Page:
In France, the nuclear briefcase does not exist officially. A black briefcase called the "mobile base" follows the president in all his trips, but it is not specifically devoted to nuclear force.
Russia's "nuclear briefcase" is code-named Cheget. It "supports communication between senior government officials while they are making the decision whether to use nuclear weapons, and in its own turn is plugged into the special communication system Kazbek, which embraces all the individuals and agencies involved in command and control of the Strategic Nuclear Forces." It is usually assumed, although not known with certainty, that the nuclear briefcases are also issued to the Minister of Defense and the Chief of General Staff of the Russian Federation.
There are four things in the Football. The Black Book containing the retaliatory options, a book listing classified site locations, a manila folder with eight or ten pages stapled together giving a description of procedures for the Emergency Broadcast System, and a three-by-five-inch [7.5 × 13 cm] card with authentication codes. The Black Book was about 9 by 12 inches [23 × 30 cm] and had 75 loose-leaf pages printed in black and red. The book with classified site locations was about the same size as the Black Book, and was black. It contained information on sites around the country where the president could be taken in an emergency.
According to a 2005 Washington Post article, the president is always accompanied by a military aide carrying a "football" with launch codes for nuclear weapons. A separate 2005 article described the football as a metal Zero Halliburton briefcase. Another 2005 article described the football as a leather briefcase weighing about 45 pounds, and included a photo of an aide carrying such a case. A small antenna protrudes from the bag near the handle, suggesting that it also contains communications equipment of some kind.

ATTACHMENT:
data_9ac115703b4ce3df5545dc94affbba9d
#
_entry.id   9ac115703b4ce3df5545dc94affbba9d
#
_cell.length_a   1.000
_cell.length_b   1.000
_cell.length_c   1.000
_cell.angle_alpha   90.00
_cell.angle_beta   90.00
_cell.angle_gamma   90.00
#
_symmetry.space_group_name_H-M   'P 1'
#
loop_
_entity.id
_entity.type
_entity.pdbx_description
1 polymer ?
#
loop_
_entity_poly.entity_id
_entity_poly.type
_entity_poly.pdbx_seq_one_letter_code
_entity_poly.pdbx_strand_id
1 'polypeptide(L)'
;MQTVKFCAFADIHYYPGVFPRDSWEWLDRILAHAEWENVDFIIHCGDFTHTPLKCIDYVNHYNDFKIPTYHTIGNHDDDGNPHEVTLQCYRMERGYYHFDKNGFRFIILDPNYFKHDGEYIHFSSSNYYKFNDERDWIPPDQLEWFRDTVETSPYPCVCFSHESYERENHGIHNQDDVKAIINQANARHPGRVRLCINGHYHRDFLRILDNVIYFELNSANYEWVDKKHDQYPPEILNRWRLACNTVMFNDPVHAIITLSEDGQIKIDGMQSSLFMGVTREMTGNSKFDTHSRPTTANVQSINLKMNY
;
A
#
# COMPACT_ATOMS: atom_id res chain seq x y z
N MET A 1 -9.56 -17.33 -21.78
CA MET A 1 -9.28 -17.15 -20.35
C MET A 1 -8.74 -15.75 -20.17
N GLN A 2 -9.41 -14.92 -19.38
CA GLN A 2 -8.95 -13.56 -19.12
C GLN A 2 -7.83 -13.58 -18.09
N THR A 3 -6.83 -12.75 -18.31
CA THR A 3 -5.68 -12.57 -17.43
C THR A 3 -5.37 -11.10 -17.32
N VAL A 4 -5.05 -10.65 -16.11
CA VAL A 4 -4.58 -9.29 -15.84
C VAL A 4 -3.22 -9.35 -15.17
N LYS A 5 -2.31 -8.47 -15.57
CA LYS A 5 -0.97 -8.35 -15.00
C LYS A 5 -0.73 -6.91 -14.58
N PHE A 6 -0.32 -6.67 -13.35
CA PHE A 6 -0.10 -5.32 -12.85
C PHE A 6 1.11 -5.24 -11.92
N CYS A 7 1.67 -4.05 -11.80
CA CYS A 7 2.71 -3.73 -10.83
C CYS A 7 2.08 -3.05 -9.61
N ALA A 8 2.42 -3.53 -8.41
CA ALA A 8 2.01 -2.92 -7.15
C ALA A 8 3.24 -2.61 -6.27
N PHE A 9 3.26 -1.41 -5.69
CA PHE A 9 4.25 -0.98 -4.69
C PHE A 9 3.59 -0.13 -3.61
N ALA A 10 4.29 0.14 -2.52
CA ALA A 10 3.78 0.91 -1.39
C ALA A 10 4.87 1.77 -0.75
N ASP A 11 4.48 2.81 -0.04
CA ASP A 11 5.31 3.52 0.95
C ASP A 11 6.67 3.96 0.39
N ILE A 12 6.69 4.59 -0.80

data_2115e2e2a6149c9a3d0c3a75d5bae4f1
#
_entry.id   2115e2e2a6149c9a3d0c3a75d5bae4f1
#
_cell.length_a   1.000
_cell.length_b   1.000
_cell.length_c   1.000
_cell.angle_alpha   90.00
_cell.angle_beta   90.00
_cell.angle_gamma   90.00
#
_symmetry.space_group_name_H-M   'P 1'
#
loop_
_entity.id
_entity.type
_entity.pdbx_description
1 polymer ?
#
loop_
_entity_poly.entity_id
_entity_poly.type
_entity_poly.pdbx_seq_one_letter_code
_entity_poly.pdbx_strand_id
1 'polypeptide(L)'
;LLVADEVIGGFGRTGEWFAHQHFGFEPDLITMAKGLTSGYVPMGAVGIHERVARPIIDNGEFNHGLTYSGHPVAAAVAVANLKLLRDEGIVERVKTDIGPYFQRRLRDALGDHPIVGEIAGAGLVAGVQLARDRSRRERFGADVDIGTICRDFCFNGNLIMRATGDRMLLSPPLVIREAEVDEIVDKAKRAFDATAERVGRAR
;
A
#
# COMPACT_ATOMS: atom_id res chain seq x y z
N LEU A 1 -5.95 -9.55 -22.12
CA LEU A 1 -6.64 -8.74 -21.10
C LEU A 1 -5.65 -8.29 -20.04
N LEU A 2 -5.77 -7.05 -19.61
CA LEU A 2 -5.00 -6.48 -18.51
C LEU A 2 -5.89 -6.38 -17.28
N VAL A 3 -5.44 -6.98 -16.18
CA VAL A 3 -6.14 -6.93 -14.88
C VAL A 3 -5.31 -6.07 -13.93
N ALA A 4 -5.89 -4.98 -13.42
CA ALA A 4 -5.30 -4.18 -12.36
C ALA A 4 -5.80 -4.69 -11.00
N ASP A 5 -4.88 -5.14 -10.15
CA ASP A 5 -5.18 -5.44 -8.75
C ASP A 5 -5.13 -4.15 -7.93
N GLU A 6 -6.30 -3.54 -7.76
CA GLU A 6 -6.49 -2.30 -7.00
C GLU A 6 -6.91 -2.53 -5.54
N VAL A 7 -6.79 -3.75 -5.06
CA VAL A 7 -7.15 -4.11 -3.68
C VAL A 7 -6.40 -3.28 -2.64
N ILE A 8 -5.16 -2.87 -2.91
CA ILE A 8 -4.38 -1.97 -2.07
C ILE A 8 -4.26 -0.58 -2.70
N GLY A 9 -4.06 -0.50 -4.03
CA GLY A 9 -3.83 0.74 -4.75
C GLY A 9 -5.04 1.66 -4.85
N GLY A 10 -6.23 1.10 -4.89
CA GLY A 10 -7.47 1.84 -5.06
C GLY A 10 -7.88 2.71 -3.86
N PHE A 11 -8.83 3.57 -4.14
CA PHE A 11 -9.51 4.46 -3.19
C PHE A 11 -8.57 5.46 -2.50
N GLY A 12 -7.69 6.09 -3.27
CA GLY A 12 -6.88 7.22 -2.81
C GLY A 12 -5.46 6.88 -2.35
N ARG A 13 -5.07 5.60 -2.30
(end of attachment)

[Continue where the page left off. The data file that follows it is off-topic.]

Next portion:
If the president (who is the commander-in-chief of the armed forces) decides to order the use of nuclear weapons, they would be taken aside by the "carrier" and the briefcase would be opened. A command signal, or "watch" alert, would then be issued to the Joint Chiefs of Staff. The president would then review the attack options with the secretary of defense and the Chairman of the Joint Chiefs of Staff and decide on a plan, which could range from a single cruise missile to multiple ICBM launches. These are preset war plans developed under OPLAN 8010 (formerly the Single Integrated Operational Plan). Then, using Milstar, the aide, a military officer, would contact the National Military Command Center and NORAD to determine the scope of the pre-emptive nuclear strike and prepare a second strike, following which Milstar/Advanced Extremely High Frequency or Boeing E-4Bs and TACAMOs would air the currently valid nuclear launch code to all operational nuclear delivery systems. Where a two-person verification procedure would be executed following this, the codes would be entered in a Permissive Action Link.